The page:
In the realm of the “Golden Fleece,” narratives unfold as quests. The protagonist embarks on a journey, seeking one thing but discovers an unexpected, transformative truth. These movies delve into themes of self-discovery and growth, where the hero’s internal evolution surpasses external events.

Categories:

  1. Sport Fleece: e.g., “Rocky” (1976)
  2. Buddy Fleece: think “Thelma & Louise” (1991)
  3. Epic Fleece: grand adventures like “Star Wars” (1977) or “Lord Of the Rings” (2001)
  4. Solo Fleece: individual odysseys, as in “12 Years a Slave” (2013)

3. Out Of The Bottle

Snyder introduces the “Out of the Bottle” concept where a character makes a wish, and it unexpectedly comes true, imparting a vital life lesson. From body switches to angelic interventions, these movies explore the consequences of getting what one wishes for.

Types:

  1. Body Switch Bottle: e.g., “Freaky Friday” (1976)
  2. Angel Bottle: interventions like “Cocoon” (1985)
  3. Thing Bottle: the unexpected consequences, seen in “The Mask” (1994) or “Jumanji” (1995)
  4. Curse Bottle: exploring wishes and curses, as in “What Women Want” (2000)
  5. Surreal Bottle: surreal wish fulfillment, as seen in “The Scrooge” (1970)

Jim Carrey’s filmography is often a testament to the “Out of the Bottle” theme, where wishes and lessons intertwine in surreal narratives.

4. Dude With A Problem

In the realm of “Dude With A Problem,” Snyder delineates it as an ordinary individual thrust into extraordinary circumstances. This popular movie type thrives on irony — a relatable character caught off guard by a colossal problem. The bigger the problem, the more heroic the protagonist appears to viewers. Categories within this type span espionage, law enforcement challenges, domestic upheavals, epic crises, and encounters with nature’s formidable forces.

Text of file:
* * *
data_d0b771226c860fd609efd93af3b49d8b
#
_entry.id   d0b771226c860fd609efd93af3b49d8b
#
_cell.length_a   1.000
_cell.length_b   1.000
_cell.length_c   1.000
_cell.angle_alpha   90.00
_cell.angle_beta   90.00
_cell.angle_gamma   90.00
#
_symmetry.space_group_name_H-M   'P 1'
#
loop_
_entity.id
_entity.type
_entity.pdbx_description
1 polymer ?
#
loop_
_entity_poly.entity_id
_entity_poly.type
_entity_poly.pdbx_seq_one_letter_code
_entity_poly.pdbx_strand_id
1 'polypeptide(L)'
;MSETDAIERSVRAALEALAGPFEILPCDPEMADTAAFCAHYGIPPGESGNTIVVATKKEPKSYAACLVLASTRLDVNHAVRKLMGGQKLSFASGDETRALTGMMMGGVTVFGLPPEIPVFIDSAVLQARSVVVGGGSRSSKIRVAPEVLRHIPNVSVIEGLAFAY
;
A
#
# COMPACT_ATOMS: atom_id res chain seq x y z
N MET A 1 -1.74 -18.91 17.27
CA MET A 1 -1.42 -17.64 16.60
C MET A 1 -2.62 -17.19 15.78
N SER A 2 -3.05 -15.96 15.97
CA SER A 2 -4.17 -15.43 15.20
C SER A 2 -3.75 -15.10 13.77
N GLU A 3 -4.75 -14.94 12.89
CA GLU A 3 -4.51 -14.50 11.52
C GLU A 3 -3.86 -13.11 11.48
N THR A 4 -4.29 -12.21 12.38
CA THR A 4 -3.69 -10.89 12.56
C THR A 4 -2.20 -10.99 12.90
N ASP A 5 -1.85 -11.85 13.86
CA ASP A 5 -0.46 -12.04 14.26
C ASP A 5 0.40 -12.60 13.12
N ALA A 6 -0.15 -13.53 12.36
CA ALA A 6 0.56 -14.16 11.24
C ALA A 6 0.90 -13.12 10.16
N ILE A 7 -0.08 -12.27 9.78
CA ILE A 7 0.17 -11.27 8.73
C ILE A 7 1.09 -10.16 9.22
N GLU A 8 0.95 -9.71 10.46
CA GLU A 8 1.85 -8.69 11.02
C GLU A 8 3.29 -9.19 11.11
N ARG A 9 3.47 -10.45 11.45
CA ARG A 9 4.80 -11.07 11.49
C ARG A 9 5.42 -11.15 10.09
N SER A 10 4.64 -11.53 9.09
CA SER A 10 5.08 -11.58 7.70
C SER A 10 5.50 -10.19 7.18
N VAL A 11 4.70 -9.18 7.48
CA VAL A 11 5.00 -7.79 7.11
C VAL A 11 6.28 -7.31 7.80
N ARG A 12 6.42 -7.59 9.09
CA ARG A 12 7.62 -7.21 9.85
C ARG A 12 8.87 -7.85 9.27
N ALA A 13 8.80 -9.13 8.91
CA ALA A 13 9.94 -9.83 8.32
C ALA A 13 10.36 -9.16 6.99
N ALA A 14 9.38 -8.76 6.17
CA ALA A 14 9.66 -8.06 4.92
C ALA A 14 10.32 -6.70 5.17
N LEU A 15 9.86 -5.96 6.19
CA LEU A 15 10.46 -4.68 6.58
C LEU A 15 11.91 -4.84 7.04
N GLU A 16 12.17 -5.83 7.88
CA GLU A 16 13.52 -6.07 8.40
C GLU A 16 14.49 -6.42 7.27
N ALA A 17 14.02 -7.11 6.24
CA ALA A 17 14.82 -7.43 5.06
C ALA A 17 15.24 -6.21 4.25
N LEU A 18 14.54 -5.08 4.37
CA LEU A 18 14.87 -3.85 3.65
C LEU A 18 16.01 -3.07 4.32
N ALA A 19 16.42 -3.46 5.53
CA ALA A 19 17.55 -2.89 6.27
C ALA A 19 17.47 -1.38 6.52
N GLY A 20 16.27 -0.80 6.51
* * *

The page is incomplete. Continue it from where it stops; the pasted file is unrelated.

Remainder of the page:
Categories:

  1. Spy Problem: e.g., “The Bourne Identity” (2002)
  2. Law Enforcement Problem: think “Die Hard” (1988)
  3. Domestic Problem: like “Sleeping With the Enemy” (1991)
  4. Epic Problem: such as in “Deep Impact” (1998)
  5. Nature Problem: as seen in “Open Water” (2003)

5. Rites Of Passage

Snyder defines “Rites Of Passage” movies as narratives centered around a significant event that transforms the main character — be it death, divorce, or navigating high school for a reserved teen. These stories often grapple with the theme of “human versus life,” ultimately resolving when the protagonist surrenders, accepting the lack of control over everything. Categories within this type encompass mid-life transitions, separations, passages marked by death, struggles with addiction, and the turbulence of adolescent experiences.

Categories:

  1. Mid Life Passage: such as in “10” (1979)
  2. Separation Passage: as in “Kramer Vs Kramer” (1979)
  3. Death Passage: like in “Ordinary People” (1980)
  4. Addiction Passage: as in “28 Days” (2000)
  5. Adolescent Passage: think “American Pie” (1999)

6. Buddy Love

“Buddy Love” movies form narratives where two characters, responding to each other, often blur the lines of who the actual protagonist is. These tales of “Me and My Best Friend” can be seen as love stories in disguise, with various categories such as pet love, professional camaraderie, romantic comedy dynamics, epic friendships, and forbidden connections.

Categories: